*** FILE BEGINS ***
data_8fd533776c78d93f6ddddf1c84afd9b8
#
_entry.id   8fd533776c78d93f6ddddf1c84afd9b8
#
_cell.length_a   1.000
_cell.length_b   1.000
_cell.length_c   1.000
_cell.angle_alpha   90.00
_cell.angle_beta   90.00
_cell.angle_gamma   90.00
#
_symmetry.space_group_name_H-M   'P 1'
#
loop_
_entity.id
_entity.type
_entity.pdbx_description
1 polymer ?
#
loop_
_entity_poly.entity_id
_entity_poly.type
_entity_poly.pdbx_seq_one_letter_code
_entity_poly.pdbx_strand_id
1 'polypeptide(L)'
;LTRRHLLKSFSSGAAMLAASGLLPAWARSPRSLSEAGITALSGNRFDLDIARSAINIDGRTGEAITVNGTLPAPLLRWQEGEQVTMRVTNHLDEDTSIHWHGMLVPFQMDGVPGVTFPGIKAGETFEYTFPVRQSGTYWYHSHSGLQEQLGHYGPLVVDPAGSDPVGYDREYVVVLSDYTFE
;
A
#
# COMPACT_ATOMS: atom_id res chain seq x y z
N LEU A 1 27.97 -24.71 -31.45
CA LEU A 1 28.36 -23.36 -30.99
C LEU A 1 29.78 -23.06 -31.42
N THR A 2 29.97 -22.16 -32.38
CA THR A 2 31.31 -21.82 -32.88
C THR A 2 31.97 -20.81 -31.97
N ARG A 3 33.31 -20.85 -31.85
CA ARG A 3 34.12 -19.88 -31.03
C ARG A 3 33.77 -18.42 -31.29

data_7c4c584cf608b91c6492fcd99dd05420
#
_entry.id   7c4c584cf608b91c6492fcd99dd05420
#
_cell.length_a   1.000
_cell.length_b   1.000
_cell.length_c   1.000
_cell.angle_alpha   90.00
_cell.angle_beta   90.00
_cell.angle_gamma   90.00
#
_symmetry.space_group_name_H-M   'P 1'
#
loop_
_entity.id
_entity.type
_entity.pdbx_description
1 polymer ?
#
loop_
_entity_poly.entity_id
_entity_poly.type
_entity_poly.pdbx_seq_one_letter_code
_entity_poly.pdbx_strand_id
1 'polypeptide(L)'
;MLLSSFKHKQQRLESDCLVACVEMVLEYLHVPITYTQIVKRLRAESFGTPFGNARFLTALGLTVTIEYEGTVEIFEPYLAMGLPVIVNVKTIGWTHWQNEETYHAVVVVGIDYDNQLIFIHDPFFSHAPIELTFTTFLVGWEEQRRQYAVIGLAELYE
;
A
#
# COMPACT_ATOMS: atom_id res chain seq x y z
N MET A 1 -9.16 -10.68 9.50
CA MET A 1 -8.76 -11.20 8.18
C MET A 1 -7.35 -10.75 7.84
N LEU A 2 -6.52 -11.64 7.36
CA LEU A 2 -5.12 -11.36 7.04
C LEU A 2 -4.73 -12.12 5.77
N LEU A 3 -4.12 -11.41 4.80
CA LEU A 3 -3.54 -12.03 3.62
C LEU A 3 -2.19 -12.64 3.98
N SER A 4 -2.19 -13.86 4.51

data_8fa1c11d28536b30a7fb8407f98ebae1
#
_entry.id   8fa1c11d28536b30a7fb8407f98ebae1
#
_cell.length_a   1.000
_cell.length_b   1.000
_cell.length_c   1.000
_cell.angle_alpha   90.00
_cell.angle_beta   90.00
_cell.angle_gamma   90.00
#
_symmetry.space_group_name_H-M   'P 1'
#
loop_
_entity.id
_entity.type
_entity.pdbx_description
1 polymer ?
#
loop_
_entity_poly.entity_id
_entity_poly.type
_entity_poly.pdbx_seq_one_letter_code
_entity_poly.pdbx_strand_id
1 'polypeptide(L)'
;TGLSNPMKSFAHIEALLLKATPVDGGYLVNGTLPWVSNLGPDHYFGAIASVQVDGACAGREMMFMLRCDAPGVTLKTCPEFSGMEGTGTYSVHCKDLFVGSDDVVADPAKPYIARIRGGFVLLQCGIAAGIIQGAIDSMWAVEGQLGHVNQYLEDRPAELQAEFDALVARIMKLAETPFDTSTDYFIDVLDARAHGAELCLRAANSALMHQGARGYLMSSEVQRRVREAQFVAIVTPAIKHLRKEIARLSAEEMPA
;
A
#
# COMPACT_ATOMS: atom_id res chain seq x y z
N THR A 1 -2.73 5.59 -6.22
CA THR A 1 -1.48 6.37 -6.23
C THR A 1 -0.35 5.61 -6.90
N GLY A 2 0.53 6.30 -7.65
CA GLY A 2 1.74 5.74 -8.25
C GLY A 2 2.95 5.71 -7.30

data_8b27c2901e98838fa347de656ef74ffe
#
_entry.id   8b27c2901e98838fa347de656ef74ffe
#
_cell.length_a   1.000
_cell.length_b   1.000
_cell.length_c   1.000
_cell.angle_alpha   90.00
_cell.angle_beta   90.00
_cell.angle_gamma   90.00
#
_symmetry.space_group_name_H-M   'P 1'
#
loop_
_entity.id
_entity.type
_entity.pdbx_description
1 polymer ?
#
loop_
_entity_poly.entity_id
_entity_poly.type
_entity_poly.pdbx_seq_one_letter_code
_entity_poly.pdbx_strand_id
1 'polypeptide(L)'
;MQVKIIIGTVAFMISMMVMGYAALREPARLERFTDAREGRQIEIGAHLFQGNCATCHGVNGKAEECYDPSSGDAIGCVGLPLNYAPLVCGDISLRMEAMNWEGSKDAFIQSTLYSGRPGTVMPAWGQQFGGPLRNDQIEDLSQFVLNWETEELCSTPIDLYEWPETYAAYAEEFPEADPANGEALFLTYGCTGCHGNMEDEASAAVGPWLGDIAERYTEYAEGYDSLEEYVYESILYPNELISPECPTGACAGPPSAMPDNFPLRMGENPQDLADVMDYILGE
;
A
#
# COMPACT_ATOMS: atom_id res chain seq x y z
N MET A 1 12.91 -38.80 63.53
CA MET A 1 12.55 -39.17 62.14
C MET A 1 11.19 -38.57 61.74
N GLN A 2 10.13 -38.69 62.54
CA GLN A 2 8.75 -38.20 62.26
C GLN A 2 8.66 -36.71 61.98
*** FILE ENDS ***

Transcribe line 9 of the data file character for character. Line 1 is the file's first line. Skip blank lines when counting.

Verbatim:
_cell.angle_beta   90.00